Transplanted UK songstress M.I.A. interviews visual artist Kehinde Wiley in this month's Interview, but as usual she ends up with the more interesting quotes. Despite the fact she lives in Bed-Stuy with her fiancé Ben Brewer, she calls New York a wasteland for young artists, and looks back nostalgically on her time in her native war torn Sri Lanka. Is she about to piss off her considerable fanbase again?The visual artist and musician tells her friend Wiley that, "Manhattan seems pretty developed, you know what I mean? Like it has peaked in culture. The Village Voice called it McHattan. It's just become impossible for young, creative artists to live in New York." Should she finish that sentence with "and afford to buy my concert tickets?" Considering the rising hype from this cultural wasteland is what brought the multi-talented musician and artist to prominence in the first place, her subsequent crack that she detects an overwhelming "feeling of entitlement" from the city's denizens is bound to turn off some of her unemployed, struggling supporters. She recalls attending a recent event at the MoMA:
I performed at a show at the MoMA. There was this big dinner there, and I was seated in this hall with the mayor of New York and all these extremely wealthy art-supporting and art-buying people. There was a piece of work hanging in the hall—it was a fan. This fan was supposed to swing by the momentum of its own propeller. So, while we were having dinner, the fan was stopped, and the guy next to me, a curator at P.S.1, said, "Look, this is what art symbolizes today." Like, that piece of art is supposed to be moving, but just to have dinner we've stopped the art. That's what New York is like today. You can't have real art happen in an institution because rich people can make the world stop.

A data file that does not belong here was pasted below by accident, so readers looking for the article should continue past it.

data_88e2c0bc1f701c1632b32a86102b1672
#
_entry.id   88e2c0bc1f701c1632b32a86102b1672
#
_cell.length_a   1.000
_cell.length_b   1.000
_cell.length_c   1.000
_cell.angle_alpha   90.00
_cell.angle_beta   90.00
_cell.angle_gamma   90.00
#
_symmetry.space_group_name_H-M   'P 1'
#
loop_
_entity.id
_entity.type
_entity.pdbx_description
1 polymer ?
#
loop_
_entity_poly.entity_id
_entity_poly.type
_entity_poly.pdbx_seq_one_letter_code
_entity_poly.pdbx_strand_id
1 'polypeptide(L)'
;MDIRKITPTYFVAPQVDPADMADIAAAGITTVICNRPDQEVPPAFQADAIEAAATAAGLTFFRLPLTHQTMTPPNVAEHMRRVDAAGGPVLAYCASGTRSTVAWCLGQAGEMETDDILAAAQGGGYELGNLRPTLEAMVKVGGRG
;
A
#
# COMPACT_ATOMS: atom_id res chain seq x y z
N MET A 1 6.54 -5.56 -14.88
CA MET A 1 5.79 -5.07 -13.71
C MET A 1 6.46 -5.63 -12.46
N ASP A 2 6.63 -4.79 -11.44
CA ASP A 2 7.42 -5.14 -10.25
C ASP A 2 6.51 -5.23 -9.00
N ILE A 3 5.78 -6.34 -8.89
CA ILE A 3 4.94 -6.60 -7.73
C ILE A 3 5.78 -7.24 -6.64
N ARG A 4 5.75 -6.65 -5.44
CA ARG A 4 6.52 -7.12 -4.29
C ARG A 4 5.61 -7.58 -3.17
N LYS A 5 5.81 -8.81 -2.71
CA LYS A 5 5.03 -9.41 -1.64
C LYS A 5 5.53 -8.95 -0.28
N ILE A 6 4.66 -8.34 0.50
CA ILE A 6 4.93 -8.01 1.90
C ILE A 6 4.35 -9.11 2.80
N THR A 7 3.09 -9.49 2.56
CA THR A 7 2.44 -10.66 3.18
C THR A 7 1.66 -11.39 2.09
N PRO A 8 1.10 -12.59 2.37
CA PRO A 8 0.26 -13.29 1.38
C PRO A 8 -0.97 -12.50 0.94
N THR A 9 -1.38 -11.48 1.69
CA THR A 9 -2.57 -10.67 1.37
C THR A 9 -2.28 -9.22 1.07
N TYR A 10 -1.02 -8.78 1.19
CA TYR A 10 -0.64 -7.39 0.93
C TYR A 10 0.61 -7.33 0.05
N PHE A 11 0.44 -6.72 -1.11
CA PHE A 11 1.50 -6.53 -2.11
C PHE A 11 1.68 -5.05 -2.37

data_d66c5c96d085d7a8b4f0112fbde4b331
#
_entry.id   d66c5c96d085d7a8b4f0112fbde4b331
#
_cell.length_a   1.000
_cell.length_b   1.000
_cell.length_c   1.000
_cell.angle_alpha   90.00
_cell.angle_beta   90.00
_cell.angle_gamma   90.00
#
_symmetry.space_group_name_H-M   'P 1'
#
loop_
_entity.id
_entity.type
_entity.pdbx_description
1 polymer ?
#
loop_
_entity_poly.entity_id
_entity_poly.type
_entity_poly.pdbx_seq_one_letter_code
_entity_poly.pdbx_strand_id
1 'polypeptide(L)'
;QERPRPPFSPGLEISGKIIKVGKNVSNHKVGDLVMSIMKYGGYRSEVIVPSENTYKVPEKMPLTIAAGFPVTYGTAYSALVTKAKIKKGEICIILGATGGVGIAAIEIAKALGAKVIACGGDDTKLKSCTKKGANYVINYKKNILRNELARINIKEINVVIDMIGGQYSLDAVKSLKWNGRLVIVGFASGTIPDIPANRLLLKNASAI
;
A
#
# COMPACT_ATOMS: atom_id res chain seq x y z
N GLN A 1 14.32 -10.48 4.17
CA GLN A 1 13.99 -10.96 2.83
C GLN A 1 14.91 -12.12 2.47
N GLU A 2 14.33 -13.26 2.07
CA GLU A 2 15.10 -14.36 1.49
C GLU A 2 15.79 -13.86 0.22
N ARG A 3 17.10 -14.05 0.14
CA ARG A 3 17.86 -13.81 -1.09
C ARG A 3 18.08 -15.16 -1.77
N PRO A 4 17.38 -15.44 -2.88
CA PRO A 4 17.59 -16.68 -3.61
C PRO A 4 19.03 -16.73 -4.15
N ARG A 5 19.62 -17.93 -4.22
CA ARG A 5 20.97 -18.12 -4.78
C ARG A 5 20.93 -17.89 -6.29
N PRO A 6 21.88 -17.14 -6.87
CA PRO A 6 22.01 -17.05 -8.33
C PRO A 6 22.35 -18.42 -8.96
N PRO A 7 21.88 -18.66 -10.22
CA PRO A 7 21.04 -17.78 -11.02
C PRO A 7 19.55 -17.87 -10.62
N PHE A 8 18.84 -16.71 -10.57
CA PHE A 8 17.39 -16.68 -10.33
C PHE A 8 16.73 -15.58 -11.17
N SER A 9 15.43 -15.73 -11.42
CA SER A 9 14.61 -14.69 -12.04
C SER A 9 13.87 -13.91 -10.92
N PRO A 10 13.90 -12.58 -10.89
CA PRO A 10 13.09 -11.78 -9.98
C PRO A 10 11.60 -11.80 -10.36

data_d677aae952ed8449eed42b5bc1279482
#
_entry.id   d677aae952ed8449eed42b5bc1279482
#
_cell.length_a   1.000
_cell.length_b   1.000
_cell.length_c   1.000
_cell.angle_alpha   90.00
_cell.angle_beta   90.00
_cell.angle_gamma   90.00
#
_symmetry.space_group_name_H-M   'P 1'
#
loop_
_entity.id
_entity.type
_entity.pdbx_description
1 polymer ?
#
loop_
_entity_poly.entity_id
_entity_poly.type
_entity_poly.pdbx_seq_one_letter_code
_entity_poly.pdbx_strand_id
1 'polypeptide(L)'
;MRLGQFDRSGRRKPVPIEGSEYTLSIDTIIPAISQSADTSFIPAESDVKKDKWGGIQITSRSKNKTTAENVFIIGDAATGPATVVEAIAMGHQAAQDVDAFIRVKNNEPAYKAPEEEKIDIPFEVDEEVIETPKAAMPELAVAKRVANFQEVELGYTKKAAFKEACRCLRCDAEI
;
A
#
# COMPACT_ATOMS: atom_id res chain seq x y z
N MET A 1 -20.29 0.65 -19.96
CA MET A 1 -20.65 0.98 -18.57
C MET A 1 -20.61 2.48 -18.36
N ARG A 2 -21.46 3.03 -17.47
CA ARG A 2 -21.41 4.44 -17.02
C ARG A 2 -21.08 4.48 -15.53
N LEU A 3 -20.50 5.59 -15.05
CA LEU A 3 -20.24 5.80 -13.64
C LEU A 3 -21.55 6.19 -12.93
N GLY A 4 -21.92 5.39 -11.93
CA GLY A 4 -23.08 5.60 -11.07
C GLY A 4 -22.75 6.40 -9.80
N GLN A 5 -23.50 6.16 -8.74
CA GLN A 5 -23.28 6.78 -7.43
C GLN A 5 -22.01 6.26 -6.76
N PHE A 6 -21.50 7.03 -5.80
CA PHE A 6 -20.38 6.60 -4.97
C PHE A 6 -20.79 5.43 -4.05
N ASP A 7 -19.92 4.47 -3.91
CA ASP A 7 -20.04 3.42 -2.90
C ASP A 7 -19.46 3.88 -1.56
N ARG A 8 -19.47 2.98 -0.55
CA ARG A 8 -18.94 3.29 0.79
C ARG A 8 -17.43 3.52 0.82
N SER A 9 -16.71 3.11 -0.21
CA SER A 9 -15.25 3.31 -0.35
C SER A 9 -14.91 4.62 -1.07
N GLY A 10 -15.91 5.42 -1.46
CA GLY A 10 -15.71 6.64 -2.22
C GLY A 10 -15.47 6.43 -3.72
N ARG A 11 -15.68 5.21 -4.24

The conversation drifts towards the subject of authenticity.
That's what I miss, being a real human. Like, I'm just so grateful for the 10 years that I had in Sri Lanka when it was in the middle of a war and I was getting shot at, because now and again I remember glimpses of those times and I just go, "Wow, I'll never, ever see that again in my life. And I'm never gonna feel that, and I'm never gonna feel for a human being like that."